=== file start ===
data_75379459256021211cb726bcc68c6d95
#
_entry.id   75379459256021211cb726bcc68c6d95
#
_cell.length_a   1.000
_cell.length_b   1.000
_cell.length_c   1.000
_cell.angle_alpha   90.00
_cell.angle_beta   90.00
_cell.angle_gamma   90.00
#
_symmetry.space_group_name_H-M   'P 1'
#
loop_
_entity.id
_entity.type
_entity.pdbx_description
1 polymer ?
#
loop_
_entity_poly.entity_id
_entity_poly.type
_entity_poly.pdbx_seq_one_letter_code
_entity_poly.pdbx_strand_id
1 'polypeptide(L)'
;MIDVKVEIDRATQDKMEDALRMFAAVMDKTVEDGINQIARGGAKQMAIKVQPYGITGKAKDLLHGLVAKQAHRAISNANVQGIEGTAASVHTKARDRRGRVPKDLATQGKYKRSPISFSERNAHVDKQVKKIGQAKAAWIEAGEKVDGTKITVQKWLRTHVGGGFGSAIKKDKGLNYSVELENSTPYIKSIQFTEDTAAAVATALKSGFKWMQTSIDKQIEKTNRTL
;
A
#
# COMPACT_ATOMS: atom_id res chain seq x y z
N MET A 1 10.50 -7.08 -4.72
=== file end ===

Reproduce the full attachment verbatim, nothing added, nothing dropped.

data_75379459256021211cb726bcc68c6d95
#
_entry.id   75379459256021211cb726bcc68c6d95
#
_cell.length_a   1.000
_cell.length_b   1.000
_cell.length_c   1.000
_cell.angle_alpha   90.00
_cell.angle_beta   90.00
_cell.angle_gamma   90.00
#
_symmetry.space_group_name_H-M   'P 1'
#
loop_
_entity.id
_entity.type
_entity.pdbx_description
1 polymer ?
#
loop_
_entity_poly.entity_id
_entity_poly.type
_entity_poly.pdbx_seq_one_letter_code
_entity_poly.pdbx_strand_id
1 'polypeptide(L)'
;MIDVKVEIDRATQDKMEDALRMFAAVMDKTVEDGINQIARGGAKQMAIKVQPYGITGKAKDLLHGLVAKQAHRAISNANVQGIEGTAASVHTKARDRRGRVPKDLATQGKYKRSPISFSERNAHVDKQVKKIGQAKAAWIEAGEKVDGTKITVQKWLRTHVGGGFGSAIKKDKGLNYSVELENSTPYIKSIQFTEDTAAAVATALKSGFKWMQTSIDKQIEKTNRTL
;
A
#
# COMPACT_ATOMS: atom_id res chain seq x y z
N MET A 1 10.50 -7.08 -4.72